Advertisement

Where to find some of the most beloved trees of Los Angeles

Trees in L.A. with iconic legacies
(Devin Oktar Yalkin / For The Times)
Share

Good morning, and welcome to the Essential California newsletter. It’s Saturday, Feb. 3. Here’s what you need to know to start your weekend:

    Where to find some of the most beloved trees of Los Angeles

    From the boulevards of Beverly Hills to the residential streets of South L.A., palm trees (those tall “skydusters”) have become central to L.A.’s identity.

    But L.A.’s urban greenery doesn’t stop with the palm tree. Species like the coastal live oak in West Hills and the Moreton Bay fig in Palms tell the story of Los Angeles and what the land was like even before the city was here. And they are nice to visit, admire and sit under, too.

    Advertisement

    Times contributor Ryan Bradley compiled a list of 10 of the most beloved L.A. trees that Angelenos should enjoy — and protect at all costs.

    To come up with this list, Bradley and photographer Devin Oktar Yalkin looked for trees that were treasured and part of L.A. history, but also as public as possible. Basically, trees you don’t have to pay to see and that are often alongside city streets.

    Here are a few of them:

    Jacaranda (Jacaranda mimosifolia) in the Hollywood Hills

    Trees in LA with iconic legacies
    (Devin Oktar Yalkin/For The Times)

    You might be familiar with this tree because of the vibrant purple hue that radiates from it in the spring. Most of them were planted in the 1950s and ‘60s, which is likely the case with this one in the triangle where Cahuenga Boulevard and Franklin and Wilcox avenues meet. It might not be very old or very big, but it is adored. So much so that its neighbors maintain it free of charge.

    Camphor tree (Cinnamomum camphora) in Boyle Heights

    Advertisement
    Trees in LA with iconic legacies.
    (Devin Oktar Yalkin/For The Times)

    The camphor tree, located inside Evergreen Cemetery, is among the most prominent Angelenos you could hope to find. Ever heard of the human cannonball Hugo Zacchini? He’s there, too.

    Last year’s wet winter brought the camphor back to life after years of drought killed it.

    Mexican avocado (Persea americana) in Atwater

    Trees in LA with iconic legacies
    (Devin Oktar Yalkin/For The Times)

    This avocado tree on a quiet street in Atwater Village near the L.A. River is a “national champion” — meaning it is the largest of its kind in the U.S. — and the kind of tree that is central to L.A. history. In the 1980s, Juan Murrieta began importing great quantities of avocados from Atlixco, Mexico. They paved the way for huge commercial groves close to the river, in both Atwater and Los Feliz (around Avocado Street, naturally) where plenty of these more-than-a-century-old avocados can still be found today.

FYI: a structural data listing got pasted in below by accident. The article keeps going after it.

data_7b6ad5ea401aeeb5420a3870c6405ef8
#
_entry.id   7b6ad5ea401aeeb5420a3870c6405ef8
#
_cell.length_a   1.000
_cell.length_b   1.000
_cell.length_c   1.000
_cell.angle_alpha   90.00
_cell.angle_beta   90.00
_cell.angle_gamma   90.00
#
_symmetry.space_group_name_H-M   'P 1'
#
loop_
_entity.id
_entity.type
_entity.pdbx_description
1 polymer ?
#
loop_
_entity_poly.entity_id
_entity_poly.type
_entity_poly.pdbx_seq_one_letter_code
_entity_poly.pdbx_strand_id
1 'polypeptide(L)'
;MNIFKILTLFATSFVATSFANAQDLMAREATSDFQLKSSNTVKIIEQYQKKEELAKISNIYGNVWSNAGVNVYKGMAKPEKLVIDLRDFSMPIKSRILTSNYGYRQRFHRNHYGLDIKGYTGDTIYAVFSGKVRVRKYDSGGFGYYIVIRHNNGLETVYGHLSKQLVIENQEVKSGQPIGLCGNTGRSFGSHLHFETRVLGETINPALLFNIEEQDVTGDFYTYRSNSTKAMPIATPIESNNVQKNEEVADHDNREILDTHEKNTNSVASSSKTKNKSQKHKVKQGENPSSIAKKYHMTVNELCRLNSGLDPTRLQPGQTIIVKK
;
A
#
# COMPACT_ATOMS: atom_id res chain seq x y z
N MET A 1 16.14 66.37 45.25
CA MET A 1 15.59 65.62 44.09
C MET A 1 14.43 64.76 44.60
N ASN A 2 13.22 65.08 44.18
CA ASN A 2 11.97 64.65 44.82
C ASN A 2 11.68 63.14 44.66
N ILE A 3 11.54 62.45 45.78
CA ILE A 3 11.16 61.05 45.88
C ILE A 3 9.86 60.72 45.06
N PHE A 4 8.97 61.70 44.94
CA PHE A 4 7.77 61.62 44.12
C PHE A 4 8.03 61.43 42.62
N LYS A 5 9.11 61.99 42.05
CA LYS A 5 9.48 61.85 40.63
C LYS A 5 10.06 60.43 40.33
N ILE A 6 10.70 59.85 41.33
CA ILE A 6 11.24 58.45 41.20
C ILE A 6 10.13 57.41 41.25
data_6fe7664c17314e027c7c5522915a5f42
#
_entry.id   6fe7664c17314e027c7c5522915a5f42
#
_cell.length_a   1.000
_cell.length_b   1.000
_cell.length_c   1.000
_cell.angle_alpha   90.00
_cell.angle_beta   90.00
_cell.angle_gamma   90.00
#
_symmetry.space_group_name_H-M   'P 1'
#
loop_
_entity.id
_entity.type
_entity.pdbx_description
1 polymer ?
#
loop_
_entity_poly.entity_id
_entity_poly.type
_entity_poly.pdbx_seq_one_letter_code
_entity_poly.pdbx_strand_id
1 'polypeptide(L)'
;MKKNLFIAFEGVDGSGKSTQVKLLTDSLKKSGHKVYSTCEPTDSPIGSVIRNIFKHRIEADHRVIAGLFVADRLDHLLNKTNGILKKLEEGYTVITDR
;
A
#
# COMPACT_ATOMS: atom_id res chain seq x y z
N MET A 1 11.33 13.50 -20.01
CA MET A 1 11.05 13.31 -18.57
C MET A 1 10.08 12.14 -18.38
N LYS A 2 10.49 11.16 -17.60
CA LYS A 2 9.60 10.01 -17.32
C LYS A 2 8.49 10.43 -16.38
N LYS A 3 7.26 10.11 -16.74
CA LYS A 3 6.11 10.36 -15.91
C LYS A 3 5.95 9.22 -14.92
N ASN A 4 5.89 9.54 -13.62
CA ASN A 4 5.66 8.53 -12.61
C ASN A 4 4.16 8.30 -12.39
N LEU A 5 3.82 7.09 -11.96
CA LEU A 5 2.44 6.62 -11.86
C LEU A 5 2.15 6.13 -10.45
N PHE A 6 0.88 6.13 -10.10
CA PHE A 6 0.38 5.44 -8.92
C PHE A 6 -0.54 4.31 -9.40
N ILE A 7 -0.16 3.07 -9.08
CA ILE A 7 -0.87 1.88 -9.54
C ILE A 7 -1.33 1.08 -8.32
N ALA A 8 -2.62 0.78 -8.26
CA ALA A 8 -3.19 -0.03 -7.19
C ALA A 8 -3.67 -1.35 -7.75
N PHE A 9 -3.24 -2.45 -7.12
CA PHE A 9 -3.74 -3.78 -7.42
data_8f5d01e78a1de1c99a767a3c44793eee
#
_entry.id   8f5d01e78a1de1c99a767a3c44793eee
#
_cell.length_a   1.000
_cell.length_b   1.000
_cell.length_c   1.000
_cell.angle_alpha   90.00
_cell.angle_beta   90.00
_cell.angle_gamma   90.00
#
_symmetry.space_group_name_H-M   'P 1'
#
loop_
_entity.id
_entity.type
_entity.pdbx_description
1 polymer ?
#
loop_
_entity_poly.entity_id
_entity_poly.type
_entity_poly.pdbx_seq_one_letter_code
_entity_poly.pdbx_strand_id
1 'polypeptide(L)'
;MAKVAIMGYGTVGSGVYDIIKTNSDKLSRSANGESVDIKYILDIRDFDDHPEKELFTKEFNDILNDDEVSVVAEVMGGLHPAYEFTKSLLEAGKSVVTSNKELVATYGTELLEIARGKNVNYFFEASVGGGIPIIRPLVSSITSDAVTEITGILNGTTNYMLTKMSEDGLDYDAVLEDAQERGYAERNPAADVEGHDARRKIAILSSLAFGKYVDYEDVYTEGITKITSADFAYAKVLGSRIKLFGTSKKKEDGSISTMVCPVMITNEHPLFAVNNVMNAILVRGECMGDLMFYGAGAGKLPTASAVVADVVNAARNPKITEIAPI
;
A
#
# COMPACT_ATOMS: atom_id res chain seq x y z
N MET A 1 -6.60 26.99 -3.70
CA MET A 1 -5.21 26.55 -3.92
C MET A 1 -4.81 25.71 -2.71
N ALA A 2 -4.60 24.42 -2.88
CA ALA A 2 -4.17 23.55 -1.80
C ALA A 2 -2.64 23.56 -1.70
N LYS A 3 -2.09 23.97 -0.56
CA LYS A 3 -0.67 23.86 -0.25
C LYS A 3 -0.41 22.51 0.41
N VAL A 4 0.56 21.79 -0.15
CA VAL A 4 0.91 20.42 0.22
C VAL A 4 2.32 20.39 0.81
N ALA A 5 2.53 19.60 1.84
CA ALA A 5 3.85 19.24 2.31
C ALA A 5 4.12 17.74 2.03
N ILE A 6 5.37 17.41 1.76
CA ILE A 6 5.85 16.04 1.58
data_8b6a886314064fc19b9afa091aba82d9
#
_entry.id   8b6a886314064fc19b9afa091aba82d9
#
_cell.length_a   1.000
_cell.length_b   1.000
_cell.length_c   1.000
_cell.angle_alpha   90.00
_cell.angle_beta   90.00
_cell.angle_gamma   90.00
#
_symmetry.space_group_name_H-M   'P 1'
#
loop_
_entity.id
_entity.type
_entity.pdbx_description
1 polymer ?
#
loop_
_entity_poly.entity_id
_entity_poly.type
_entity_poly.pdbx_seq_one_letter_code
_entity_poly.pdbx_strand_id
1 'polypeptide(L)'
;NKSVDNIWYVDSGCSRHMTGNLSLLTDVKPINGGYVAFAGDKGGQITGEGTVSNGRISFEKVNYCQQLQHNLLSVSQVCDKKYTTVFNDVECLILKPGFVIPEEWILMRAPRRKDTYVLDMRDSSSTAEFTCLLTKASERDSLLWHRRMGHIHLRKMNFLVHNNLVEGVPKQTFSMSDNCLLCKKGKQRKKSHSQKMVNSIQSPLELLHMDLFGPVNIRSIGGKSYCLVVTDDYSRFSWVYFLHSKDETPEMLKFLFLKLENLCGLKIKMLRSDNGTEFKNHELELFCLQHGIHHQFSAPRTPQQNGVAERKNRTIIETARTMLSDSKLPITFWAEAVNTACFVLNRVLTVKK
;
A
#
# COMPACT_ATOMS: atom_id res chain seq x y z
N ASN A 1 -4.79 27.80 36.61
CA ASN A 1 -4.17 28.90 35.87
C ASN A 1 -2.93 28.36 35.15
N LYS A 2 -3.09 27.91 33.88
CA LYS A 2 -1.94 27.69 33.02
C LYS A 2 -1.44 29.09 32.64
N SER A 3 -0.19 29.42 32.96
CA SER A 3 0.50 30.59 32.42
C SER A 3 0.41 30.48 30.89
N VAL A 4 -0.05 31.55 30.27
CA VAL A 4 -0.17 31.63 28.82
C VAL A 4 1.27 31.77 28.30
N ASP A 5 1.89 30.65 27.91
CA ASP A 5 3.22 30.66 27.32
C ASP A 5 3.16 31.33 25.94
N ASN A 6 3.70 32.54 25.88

Read more about trees here:

    The week’s biggest stories

    A man swims chest-deep through flood waters with his cellphone near three cars that are submerged
    A man swims chest-deep through flood waters with his cellphone near three cars that are submerged after rain flooded several areas of Long Beach.
    (Allen J. Schaben / Los Angeles Times)
    Advertisement

    Storms and flooding

    Elections and politics

    Crime and courts

    More big stories


    Get unlimited access to the Los Angeles Times. Subscribe here.


    Column One

    Column One is The Times’ home for narrative and longform journalism. Here’s a great piece from this week:

    Gigantic wood paneled images of actor James Dean
    (Genaro Molina/Los Angeles Times)

    James Dean made his last stop at this lonely gas station. Memories of him are fading. James Dean’s last stop before he died in a car crash was at Blackwell’s Corner, a gas station in rural Kern County. His memory isn’t the draw it once was.

    More great reads

    Advertisement

    How can we make this newsletter more useful? Send comments to essentialcalifornia@latimes.com.


    For your weekend

    View of interior from the bar area
    Bar Chelou - View of interior from the bar area.
    (Dino Kuznik / For The Times)

    Going out

    Staying in

    L.A. Affairs

    Get wrapped up in tantalizing stories about dating, relationships and marriage.

    A woman is wrapped around a vignette of her and a man on bikes at the beach.
    (Maki Yamaguchi / For The Times)

    I met my dream man. The only problem? He wasn’t my husband. I flew back to my husband, brushing off the night with Anthony as harmless flirting. But every time I remembered his fingers against my leg, an electric surge swept my body.

    Advertisement

    Have a great weekend, from the Essential California team

    Kevinisha Walker, multiplatform editor
    Karim Doumar, head of newsletters

    Check our top stories, topics and the latest articles on latimes.com.

    Advertisement